1. Amen! That is all we can do. Sometimes I beat myself up over ways I parent or fail to live up to Christ’s example. I just have to keep reminding myself that I’m not the one in control. And thank goodness, or I’d wreck the ship. All I can do is, like you said, follow Christ as faithfully as I can.

      Liked by 1 person

  2. I agree with Joseph’s reply as well. Loved this post! I believe for me when I became a parent, I accepted my true imperfection. The only manual is God’s Word and each child is different to boot. I was a single parent much of the time so I truly flew by the seat of my pants. I understand this to the core of being. I remember the sitcom though, too.

    Liked by 1 person

  3. Love the blog! I was a huge fan of that show, and yes, I was signing the theme song while reading. The analogy is a great one. We are given special talents and have the offer of salvation by God, if we will only take it, wobbly as we might be. The character in this sitcom stepped out in faith, as we must in our daily lives. Thanks for the story! I have a feeling you would appreciate my blog. I just started 2 weeks ago and would appreciate your feedback as I imagine we have a lot in common. If you have time, read one or two and let me know what you think, as I’m just getting started.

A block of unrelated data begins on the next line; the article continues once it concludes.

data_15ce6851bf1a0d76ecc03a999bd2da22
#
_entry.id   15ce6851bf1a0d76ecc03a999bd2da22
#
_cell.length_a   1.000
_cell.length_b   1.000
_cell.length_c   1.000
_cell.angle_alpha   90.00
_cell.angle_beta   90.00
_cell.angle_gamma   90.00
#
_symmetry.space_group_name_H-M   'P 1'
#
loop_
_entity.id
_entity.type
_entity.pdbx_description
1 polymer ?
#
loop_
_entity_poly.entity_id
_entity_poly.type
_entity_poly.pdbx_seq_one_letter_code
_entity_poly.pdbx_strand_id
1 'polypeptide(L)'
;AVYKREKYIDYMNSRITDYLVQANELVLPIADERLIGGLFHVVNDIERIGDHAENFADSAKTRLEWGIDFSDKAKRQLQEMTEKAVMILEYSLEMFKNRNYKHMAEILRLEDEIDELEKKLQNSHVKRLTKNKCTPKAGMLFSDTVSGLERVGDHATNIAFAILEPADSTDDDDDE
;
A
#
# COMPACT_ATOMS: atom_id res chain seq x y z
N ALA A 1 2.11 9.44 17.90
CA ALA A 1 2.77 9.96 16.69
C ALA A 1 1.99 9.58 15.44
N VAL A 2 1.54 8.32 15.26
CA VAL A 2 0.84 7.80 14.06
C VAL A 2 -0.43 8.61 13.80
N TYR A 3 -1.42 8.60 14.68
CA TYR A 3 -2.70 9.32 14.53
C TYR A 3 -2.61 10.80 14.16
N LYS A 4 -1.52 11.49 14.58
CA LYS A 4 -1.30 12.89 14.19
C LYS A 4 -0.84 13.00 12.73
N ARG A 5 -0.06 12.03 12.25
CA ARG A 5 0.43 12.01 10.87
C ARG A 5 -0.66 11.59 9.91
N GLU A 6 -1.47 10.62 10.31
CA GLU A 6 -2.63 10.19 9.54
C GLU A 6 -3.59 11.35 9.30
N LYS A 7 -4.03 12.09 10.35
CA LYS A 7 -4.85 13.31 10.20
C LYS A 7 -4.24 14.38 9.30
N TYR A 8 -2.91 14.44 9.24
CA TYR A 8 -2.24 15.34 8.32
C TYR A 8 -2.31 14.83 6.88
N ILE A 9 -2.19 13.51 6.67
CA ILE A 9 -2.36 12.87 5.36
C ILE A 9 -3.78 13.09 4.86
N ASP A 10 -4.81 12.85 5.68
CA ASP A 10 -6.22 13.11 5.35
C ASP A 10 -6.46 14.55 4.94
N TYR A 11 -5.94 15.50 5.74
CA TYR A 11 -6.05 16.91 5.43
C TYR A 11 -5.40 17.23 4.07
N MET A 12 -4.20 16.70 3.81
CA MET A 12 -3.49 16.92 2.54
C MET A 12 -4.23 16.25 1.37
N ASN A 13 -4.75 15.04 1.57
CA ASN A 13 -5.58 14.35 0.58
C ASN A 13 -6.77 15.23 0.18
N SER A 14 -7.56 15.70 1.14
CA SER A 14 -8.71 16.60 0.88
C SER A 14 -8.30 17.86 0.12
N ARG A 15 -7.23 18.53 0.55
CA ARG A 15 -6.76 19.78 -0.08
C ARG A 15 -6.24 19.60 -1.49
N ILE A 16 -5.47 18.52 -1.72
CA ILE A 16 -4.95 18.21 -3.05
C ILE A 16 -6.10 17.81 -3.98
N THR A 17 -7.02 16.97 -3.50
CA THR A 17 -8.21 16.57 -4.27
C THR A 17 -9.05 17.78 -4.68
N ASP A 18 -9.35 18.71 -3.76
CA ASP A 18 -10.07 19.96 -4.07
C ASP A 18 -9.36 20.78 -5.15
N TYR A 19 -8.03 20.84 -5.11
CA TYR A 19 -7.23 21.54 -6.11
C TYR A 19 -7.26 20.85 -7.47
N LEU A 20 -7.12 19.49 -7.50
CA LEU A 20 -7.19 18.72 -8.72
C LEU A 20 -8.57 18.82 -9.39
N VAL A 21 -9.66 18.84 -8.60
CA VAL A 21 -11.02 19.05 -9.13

Cheers,
    MichaelJ

    Liked by 1 person

    1. I will definitely take a look tomorrow and provide feedback (not that I’m qualified to do so 😬). Always excited to find new and interesting blogs. Thanks for reading and commenting. I followed your blog so I can keep coming back to it.

      Liked by 1 person

    1. Thanks for reading and for your generous comments. Teens have a knack for making parents feel inadequate, it seems. How they go from best friends to grumpy trolls I have no idea. I know I was better (insert rolling eyes emoji here 🙄).

      Liked by 1 person

  4. I really liked this. Well done. Your lightheartedness in not taking yourself too seriously and in reminding us Who remains at our side offered renewed hope. Too often I assume I must be the one soul not worth His grace :). I appreciate that – thanks! Looking forward to more.

    Liked by 1 person